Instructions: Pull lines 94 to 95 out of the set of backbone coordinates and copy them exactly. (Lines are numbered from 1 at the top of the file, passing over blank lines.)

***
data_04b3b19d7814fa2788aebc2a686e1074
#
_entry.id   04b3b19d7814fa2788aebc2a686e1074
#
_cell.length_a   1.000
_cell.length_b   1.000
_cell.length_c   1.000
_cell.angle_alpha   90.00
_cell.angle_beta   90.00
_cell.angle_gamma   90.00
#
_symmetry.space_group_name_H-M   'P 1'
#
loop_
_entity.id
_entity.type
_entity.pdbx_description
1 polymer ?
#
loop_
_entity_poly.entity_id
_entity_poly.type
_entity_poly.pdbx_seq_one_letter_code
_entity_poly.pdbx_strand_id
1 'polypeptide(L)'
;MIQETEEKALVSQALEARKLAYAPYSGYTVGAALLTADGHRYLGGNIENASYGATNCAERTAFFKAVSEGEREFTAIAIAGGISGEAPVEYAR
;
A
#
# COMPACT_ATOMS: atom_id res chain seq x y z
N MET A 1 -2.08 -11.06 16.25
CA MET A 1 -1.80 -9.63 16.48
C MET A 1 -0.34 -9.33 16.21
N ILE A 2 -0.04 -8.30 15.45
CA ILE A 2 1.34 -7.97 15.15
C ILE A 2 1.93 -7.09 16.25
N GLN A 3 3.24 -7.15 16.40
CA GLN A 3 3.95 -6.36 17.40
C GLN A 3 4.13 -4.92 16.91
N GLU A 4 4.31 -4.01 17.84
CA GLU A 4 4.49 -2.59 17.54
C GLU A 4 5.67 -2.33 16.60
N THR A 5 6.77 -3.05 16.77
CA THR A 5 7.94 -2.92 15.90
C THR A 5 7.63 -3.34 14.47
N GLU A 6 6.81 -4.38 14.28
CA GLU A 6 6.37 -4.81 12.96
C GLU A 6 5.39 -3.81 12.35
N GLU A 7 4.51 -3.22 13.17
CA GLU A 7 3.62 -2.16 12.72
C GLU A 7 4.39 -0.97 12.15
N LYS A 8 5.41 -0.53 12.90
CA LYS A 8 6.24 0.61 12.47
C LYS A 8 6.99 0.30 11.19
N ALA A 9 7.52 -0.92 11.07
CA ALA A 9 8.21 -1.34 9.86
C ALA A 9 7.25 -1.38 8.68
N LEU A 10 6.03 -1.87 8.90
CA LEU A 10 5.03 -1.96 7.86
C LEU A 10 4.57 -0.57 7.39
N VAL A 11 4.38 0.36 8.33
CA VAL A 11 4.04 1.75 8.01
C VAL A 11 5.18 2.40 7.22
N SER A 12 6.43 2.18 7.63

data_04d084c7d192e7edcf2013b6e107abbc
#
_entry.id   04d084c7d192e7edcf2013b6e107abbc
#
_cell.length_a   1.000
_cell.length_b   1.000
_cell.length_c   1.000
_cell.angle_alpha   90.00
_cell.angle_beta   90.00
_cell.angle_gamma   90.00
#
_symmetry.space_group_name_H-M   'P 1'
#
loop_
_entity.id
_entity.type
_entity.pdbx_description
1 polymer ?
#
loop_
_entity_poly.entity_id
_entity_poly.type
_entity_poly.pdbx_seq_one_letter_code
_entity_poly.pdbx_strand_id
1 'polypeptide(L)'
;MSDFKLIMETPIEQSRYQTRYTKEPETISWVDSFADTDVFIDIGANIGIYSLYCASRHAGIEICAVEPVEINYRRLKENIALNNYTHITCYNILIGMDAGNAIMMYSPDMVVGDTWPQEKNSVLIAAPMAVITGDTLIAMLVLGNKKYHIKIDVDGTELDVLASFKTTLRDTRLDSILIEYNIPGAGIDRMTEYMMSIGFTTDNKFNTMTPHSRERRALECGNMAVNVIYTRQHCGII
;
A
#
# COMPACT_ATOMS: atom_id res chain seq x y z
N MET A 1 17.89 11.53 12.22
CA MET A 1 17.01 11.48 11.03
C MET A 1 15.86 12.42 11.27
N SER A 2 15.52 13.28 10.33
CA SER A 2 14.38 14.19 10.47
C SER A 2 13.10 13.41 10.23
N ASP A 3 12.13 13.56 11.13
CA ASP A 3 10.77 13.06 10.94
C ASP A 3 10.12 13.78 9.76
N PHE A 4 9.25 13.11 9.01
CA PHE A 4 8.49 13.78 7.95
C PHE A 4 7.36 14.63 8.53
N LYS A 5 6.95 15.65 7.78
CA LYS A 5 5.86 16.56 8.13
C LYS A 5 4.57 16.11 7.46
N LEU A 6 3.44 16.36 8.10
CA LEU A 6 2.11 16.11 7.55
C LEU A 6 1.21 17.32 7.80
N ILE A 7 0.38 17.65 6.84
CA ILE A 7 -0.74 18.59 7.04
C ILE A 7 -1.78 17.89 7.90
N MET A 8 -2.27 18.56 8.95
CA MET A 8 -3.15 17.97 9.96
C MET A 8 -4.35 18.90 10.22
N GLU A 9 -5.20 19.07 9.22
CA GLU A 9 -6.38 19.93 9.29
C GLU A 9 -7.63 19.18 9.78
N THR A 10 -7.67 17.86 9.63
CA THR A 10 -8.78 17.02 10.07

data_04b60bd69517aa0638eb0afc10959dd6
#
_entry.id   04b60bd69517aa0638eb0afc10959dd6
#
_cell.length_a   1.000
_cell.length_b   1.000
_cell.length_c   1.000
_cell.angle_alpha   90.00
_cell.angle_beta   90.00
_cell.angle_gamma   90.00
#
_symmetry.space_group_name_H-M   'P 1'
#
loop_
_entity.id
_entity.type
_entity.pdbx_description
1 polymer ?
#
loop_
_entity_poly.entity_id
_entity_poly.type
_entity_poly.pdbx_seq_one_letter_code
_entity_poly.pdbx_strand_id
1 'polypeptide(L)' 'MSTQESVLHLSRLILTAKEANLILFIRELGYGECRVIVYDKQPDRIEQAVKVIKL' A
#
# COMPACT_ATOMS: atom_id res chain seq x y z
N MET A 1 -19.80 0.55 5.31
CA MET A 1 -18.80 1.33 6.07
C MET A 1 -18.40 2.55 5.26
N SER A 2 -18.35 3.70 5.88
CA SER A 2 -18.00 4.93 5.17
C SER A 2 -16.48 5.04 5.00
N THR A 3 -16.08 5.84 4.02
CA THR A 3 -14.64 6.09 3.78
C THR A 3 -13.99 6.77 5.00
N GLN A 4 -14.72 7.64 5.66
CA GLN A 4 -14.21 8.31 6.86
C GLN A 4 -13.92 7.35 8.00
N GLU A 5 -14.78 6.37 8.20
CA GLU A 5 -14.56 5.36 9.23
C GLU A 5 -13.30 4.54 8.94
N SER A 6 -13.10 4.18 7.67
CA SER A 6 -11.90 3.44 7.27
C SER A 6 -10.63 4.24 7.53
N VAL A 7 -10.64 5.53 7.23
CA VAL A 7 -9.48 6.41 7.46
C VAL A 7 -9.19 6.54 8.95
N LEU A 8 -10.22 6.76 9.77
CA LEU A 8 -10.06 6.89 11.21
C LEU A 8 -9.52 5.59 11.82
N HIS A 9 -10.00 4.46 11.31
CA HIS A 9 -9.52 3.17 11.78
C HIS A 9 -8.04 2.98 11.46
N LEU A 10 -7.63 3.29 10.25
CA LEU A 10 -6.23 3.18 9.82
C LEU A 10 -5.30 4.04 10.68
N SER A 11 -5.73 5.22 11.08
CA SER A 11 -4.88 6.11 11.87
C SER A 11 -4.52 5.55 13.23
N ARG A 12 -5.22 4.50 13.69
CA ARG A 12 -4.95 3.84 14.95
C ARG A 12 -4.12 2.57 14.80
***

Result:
# COMPACT_ATOMS: atom_id res chain seq x y z
N MET A 1 17.89 11.53 12.22